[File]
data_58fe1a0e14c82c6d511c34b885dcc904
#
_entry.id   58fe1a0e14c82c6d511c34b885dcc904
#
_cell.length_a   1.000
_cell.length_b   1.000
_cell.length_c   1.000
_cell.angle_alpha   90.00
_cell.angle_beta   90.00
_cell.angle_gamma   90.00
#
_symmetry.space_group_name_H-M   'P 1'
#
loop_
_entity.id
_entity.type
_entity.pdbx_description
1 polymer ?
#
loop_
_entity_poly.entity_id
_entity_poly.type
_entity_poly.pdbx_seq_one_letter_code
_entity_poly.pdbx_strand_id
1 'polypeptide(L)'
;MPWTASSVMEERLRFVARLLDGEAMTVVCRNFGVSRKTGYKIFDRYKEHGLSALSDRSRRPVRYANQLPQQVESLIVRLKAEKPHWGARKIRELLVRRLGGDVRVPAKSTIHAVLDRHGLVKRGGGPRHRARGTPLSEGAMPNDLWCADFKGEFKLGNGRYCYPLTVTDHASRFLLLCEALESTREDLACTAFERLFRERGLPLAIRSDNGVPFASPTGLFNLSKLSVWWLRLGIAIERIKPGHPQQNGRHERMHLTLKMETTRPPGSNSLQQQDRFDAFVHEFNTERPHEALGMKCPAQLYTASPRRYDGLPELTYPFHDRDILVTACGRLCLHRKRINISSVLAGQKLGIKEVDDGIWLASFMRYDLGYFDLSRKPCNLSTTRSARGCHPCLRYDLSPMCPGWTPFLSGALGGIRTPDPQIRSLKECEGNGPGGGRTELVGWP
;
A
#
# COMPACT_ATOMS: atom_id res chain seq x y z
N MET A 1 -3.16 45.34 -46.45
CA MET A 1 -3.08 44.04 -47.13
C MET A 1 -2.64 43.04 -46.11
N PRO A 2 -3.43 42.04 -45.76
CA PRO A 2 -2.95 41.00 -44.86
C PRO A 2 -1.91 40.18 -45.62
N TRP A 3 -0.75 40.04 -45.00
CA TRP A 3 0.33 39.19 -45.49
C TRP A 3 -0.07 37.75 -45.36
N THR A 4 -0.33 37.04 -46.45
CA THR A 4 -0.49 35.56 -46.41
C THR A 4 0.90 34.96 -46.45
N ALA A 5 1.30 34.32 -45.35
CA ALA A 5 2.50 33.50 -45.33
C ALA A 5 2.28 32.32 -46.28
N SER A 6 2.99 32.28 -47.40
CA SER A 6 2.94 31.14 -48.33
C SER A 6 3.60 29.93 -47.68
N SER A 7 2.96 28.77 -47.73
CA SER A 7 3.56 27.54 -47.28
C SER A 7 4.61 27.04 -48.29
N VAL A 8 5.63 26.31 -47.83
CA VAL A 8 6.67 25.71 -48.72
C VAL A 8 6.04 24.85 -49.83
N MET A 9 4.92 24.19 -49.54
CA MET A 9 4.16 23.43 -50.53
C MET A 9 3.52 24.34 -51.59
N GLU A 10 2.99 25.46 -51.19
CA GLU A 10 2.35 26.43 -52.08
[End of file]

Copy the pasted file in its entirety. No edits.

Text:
data_58fe1a0e14c82c6d511c34b885dcc904
#
_entry.id   58fe1a0e14c82c6d511c34b885dcc904
#
_cell.length_a   1.000
_cell.length_b   1.000
_cell.length_c   1.000
_cell.angle_alpha   90.00
_cell.angle_beta   90.00
_cell.angle_gamma   90.00
#
_symmetry.space_group_name_H-M   'P 1'
#
loop_
_entity.id
_entity.type
_entity.pdbx_description
1 polymer ?
#
loop_
_entity_poly.entity_id
_entity_poly.type
_entity_poly.pdbx_seq_one_letter_code
_entity_poly.pdbx_strand_id
1 'polypeptide(L)'
;MPWTASSVMEERLRFVARLLDGEAMTVVCRNFGVSRKTGYKIFDRYKEHGLSALSDRSRRPVRYANQLPQQVESLIVRLKAEKPHWGARKIRELLVRRLGGDVRVPAKSTIHAVLDRHGLVKRGGGPRHRARGTPLSEGAMPNDLWCADFKGEFKLGNGRYCYPLTVTDHASRFLLLCEALESTREDLACTAFERLFRERGLPLAIRSDNGVPFASPTGLFNLSKLSVWWLRLGIAIERIKPGHPQQNGRHERMHLTLKMETTRPPGSNSLQQQDRFDAFVHEFNTERPHEALGMKCPAQLYTASPRRYDGLPELTYPFHDRDILVTACGRLCLHRKRINISSVLAGQKLGIKEVDDGIWLASFMRYDLGYFDLSRKPCNLSTTRSARGCHPCLRYDLSPMCPGWTPFLSGALGGIRTPDPQIRSLKECEGNGPGGGRTELVGWP
;
A
#
# COMPACT_ATOMS: atom_id res chain seq x y z
N MET A 1 -3.16 45.34 -46.45
CA MET A 1 -3.08 44.04 -47.13
C MET A 1 -2.64 43.04 -46.11
N PRO A 2 -3.43 42.04 -45.76
CA PRO A 2 -2.95 41.00 -44.86
C PRO A 2 -1.91 40.18 -45.62
N TRP A 3 -0.75 40.04 -45.00
CA TRP A 3 0.33 39.19 -45.49
C TRP A 3 -0.07 37.75 -45.36
N THR A 4 -0.33 37.04 -46.45
CA THR A 4 -0.49 35.56 -46.41
C THR A 4 0.90 34.96 -46.45
N ALA A 5 1.30 34.32 -45.35
CA ALA A 5 2.50 33.50 -45.33
C ALA A 5 2.28 32.32 -46.28
N SER A 6 2.99 32.28 -47.40
CA SER A 6 2.94 31.14 -48.33
C SER A 6 3.60 29.93 -47.68
N SER A 7 2.96 28.77 -47.73
CA SER A 7 3.56 27.54 -47.28
C SER A 7 4.61 27.04 -48.29
N VAL A 8 5.63 26.31 -47.83
CA VAL A 8 6.67 25.71 -48.72
C VAL A 8 6.04 24.85 -49.83
N MET A 9 4.92 24.19 -49.54
CA MET A 9 4.16 23.43 -50.53
C MET A 9 3.52 24.34 -51.59
N GLU A 10 2.99 25.46 -51.19
CA GLU A 10 2.35 26.43 -52.08